Archive for Orson Welles


Posted in FILM, Politics with tags , , , , , , , on December 6, 2018 by dcairns

The Late Show expands over to The Notebook with a new edition of The Forgotten, in order to consider Bernard “Mad” Vorhaus’s SO YOUNG, SO BAD, the quote quickie king’s penultimate film, his last US one before the blacklist slammed the door in his face. Girls in prison! Tracking shots into empty rooms! Careful with that fire hose! Here.

Stars Victor and Muriel Laszlo, Altaira Morbius and Googie Gomez.

Plus, we have new entries! Friend and collaborator Scout Tafoya weighs in on THE OTHER SIDE OF THE WIND at Apocalypse Now, with an individual approach I just loved, swerving midstream to also encompass Bud Boetticher’s last western.

And another friend, Jaime N. Christley, takes a radically different approach to the same/a similar subject at his Filmsaurus, here. Both are must-reads, I promise you. Tears in my eyes.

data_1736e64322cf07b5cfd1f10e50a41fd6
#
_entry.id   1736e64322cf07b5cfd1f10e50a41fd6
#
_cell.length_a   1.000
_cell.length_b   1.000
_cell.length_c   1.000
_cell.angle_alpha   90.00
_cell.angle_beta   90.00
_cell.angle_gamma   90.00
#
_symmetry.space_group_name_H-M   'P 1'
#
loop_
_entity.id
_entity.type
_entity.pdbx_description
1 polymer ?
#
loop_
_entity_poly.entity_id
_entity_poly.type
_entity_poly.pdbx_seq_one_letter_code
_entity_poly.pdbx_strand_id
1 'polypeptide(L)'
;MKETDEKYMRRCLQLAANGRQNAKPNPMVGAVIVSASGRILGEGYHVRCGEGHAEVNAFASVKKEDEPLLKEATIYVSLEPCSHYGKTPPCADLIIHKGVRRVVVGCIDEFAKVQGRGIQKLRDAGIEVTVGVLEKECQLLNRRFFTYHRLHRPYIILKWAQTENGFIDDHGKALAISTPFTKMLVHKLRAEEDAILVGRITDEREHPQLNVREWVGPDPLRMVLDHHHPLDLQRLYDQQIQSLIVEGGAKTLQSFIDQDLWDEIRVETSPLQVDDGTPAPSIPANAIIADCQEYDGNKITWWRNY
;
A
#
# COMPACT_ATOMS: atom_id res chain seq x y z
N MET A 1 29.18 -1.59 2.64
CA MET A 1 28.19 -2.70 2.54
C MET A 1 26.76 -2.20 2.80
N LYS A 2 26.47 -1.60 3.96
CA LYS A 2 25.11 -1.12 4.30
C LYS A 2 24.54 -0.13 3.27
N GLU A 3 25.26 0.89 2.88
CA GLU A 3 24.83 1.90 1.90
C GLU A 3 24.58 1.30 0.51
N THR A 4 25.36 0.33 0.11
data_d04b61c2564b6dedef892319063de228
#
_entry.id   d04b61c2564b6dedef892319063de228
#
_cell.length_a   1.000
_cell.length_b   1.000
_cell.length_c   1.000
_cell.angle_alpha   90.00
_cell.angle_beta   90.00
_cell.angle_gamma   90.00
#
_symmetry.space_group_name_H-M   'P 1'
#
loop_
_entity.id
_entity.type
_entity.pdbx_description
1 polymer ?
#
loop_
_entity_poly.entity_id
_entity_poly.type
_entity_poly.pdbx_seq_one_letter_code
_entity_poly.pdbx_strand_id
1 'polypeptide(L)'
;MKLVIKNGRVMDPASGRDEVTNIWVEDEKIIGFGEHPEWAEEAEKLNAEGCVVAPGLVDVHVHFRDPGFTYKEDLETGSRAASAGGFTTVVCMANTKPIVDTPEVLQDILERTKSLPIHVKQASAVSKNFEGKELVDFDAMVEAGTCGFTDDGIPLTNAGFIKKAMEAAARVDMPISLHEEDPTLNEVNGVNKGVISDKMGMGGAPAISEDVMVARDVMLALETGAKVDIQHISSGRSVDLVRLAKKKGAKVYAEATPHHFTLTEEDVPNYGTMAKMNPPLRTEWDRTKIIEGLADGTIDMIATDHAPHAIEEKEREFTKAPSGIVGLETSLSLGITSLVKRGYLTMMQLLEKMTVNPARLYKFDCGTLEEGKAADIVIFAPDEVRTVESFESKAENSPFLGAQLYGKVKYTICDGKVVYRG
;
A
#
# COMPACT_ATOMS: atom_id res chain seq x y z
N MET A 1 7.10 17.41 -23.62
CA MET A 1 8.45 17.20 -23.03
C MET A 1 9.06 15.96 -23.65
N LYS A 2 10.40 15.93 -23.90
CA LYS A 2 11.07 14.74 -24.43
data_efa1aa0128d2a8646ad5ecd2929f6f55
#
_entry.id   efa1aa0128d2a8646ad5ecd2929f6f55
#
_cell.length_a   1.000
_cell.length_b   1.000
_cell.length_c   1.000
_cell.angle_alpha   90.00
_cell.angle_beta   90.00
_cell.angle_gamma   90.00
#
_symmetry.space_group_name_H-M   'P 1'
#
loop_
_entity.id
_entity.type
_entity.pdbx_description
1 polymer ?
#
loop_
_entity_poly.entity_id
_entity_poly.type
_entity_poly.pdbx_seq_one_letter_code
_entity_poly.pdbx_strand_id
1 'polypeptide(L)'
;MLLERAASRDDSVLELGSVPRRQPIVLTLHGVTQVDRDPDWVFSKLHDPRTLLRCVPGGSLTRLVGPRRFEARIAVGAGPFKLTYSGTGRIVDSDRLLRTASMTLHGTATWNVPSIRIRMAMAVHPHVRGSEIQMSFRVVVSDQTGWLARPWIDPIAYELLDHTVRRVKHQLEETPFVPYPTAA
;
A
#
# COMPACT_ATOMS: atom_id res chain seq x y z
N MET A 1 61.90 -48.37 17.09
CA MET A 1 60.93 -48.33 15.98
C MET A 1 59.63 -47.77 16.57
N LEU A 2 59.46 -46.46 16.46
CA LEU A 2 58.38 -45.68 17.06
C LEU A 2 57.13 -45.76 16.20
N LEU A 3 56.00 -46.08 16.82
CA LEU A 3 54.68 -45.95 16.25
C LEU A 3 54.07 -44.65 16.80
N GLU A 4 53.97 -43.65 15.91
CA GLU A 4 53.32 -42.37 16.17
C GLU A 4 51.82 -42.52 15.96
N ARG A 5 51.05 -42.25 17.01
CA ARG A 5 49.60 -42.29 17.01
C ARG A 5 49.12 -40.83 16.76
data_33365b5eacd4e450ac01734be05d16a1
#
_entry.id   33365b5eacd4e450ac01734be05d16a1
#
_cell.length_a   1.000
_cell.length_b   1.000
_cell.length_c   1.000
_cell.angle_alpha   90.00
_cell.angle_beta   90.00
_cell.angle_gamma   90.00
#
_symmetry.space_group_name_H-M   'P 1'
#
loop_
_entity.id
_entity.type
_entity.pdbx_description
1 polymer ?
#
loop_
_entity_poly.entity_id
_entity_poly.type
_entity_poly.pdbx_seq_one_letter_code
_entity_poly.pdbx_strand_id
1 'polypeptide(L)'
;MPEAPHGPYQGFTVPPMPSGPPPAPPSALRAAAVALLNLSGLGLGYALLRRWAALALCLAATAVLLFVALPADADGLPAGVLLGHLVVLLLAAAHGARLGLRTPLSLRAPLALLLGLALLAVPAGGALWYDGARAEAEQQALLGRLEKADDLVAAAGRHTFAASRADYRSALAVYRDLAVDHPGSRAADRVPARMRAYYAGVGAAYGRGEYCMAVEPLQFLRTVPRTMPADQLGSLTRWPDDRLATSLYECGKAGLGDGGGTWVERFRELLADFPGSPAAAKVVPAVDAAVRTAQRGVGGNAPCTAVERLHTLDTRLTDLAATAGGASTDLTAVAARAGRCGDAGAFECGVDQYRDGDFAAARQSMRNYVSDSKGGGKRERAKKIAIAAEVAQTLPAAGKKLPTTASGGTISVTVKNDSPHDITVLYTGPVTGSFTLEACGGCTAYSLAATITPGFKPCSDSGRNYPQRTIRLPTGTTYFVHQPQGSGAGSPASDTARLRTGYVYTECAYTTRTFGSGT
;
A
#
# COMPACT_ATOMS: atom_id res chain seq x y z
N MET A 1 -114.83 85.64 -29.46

And we have another MUMMY limerick, because you can never have too many MUMMY limericks (apparently).

Tomorrow: more links (I hope) and a new edition of The Shadowcast!


The Frozen Moment

Posted in FILM with tags , , , , , , , , , , on December 4, 2018 by dcairns

I was looking at THE DEVIL’S OWN, the remarkably non-excellent late Alan Pakula thriller, which has a very impressively staged, if overblown and morally indefensible, street battle at the start. Amid all the mayhem, Pakula (and editors Tom Rolf & Dennis Virkler) freeze the action with a quick, beautifully-composed shot of a corpse. It fractures the all-movement flow of the edit and injects an icy feeling that partially redeems the scene from its gung-ho pyrotechnics.

It also rang a bell with me, and I found myself trying to figure out whether Pakula had pinched the idea from some other film I’ve seen.

The first thing that came to mind was this shot from John Milius’s DILLINGER ~

It has a similar look, but it appears at the end of the scene so it has a different, less disruptive effect. I had an instinctive suspicion that there was a common source both Milius and Pakula were swiping from, and I knew that I KNEW that source, if I could but remember it.